Skip to main content

Featured Post

Atlantic Yards/Pacific Park infographics: what's built/what's coming, who's responsible, + project FAQ/timeline (pinned post)

Daily News disses straphangers, endorses Ratner bailout

The Atlantic Yards-loving Daily News editorial board, in an editorial headlined Build, Bruce, build: Developer Ratner presses ahead on Atlantic Yards, ignores the economic impact on straphangers in its uncritical endorsement of the Metropolitan Transportation Authority's (MTA) bailout of Forest City Ratner, as well as the MTA board's unwillingness to negotiate from a position of strength.

(See my coverage, with video of that MTA board.)

The newspaper editorializes:
Bully to the Metropolitan Transportation Authority for making a deal that keeps the Atlantic Yards development alive in Brooklyn. And bully to builder Bruce Ratner for hanging in there to get the project done.

It doesn't keep the development alive. It keeps the arena (and one building) alive. Ratner, who was willing to pause construction on the Beekman Tower in Lower Manhattan to renegotiate more favorable terms with unions, was not so much "hanging in there" but gaining the benefit of an agency run by a governor and mayor unwilling to challenge him.

The editorial continues:
After five years, the defeat of 23 lawsuits and an economic meltdown, he is pushing to start the $4 billion development's first component: an 18,000-seat arena, home to the Nets and a major entertainment venue.

Or, alternatively, he's desperate to start before the December 31 deadline for tax-exempt bonds. (See DDDB's dissection of the facts here: there have been six lawsuits, and the project would cost $4.9 billion.)

The editorial continues:
The plan then envisions construction of 6,400 apartments (35% of them deemed affordable), a school and a health care center, amid 8 acres of open space. This good stuff would be located primarily on land that has been vacant for decades, including a Long Island Rail Road yard.

"Primarily" is a weasel word. The railyard has always been used as a railyard--and still would be used as such. Only recently did the rise in property value make it feasible to deck over railyards. As for the rest of the properties, most haven't been vacant for decades. Some have been vacant only since Forest City Ratner bought them and razed them.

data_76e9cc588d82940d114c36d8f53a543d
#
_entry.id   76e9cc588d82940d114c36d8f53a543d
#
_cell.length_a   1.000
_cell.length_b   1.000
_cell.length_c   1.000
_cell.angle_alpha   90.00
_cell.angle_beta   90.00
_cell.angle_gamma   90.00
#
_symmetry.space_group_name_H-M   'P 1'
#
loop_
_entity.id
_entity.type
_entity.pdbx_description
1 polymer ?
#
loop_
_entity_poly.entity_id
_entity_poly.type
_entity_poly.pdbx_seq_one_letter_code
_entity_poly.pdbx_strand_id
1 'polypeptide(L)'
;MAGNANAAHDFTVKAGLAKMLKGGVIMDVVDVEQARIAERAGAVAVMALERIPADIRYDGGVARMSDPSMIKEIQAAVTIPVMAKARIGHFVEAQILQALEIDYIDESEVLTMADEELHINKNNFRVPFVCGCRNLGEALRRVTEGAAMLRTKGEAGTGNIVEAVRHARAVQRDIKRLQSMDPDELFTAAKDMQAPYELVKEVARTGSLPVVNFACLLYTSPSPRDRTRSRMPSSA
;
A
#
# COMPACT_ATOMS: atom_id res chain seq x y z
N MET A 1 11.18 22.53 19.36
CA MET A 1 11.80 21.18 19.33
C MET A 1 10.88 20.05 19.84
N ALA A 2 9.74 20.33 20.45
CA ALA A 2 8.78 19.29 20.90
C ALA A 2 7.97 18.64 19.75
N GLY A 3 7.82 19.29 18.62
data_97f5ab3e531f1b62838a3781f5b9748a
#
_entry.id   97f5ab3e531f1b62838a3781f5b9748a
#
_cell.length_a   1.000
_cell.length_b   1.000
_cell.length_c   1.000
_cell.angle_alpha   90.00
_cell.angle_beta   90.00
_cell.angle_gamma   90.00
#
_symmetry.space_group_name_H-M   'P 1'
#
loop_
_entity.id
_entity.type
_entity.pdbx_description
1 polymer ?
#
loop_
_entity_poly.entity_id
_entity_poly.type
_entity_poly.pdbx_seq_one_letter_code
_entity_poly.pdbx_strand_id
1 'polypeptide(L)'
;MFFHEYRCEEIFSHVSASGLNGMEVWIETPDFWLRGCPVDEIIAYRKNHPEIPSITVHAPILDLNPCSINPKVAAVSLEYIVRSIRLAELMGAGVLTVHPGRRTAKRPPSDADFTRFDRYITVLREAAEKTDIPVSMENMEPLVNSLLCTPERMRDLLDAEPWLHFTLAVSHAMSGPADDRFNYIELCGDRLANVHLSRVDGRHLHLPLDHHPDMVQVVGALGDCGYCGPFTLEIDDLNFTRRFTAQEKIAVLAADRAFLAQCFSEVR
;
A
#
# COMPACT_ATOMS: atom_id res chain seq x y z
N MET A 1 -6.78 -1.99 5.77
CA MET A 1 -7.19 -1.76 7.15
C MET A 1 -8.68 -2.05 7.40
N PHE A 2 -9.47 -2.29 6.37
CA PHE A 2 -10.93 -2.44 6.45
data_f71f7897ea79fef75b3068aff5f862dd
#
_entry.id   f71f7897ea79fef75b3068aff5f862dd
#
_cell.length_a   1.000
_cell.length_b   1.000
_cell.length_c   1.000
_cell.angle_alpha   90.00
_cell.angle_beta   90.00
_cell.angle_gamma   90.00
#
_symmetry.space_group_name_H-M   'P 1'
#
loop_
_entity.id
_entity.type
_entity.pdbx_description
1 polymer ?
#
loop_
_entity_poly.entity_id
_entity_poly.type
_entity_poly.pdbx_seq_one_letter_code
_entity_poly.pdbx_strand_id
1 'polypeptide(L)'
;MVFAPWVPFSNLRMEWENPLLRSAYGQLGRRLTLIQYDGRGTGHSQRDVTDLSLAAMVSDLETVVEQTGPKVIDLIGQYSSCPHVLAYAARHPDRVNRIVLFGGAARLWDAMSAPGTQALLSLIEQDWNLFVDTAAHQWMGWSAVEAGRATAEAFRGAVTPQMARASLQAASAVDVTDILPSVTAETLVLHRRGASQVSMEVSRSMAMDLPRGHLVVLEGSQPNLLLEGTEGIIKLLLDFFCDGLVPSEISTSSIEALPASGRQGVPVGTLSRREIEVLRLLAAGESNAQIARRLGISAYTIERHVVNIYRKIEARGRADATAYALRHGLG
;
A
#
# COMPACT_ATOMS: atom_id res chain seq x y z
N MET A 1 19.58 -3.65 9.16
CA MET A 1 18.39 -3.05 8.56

The school would be built by the School Construction Authority. 

The editorial continues:
But financing is not as available as it was a few years ago. The MTA board wisely voted to let Ratner pay $100 million over time for the rights to build above the yards, rather than demand a lump sum. With interest, the agency comes out whole.

Comes out whole? What about the generous 6.5% interest rate? The $100 million loss (and savings to Ratner) on the new permanent yard? The temporary yard that would linger twice as long as projected?

The editorial closes:
Ratner will now seek private financing for the arena. His bankers hope to raise the money by the end of the year. Wouldn't that be nice for Brooklyn?

"Private financing" would be tax-exempt financing, with Ratner likely saving more than $100 million thanks to federal subsidies. The "end of the year" deadline drove the breakneck pace for this deal, in which the MTA board had all of two days to consider it. The newspaper somehow ignores that the New York City Independent Budget now says the arena would be a money-loser for the city.

(Also see The Brooklyn Paper: It is a Bailout; The New York Post: THE ORIGINAL DEAL--OR NONE; Post columnist Nicole Gelinas: AN OUTRAGEOUS GIVEAWAY; and Queens Crap: The Daily News editorial board smokes crack.)


  1. i happened to pick up a daily news yesterday. the editorial was all of 10 lines. and, as noted here, completely un-fact checked.

    if they had bothered to google anything of the issues(like number of lawsuits) instead of spouting the ratner party line they would have had a much less solid of a position to spout this stupidity.

    its a sad day when 5 minutes on google can outstrip the fact checking ability of a newspaper that sells over half a million papers a day. if that keeps up much longer, i think they should keep their own obit handy.


Post a Comment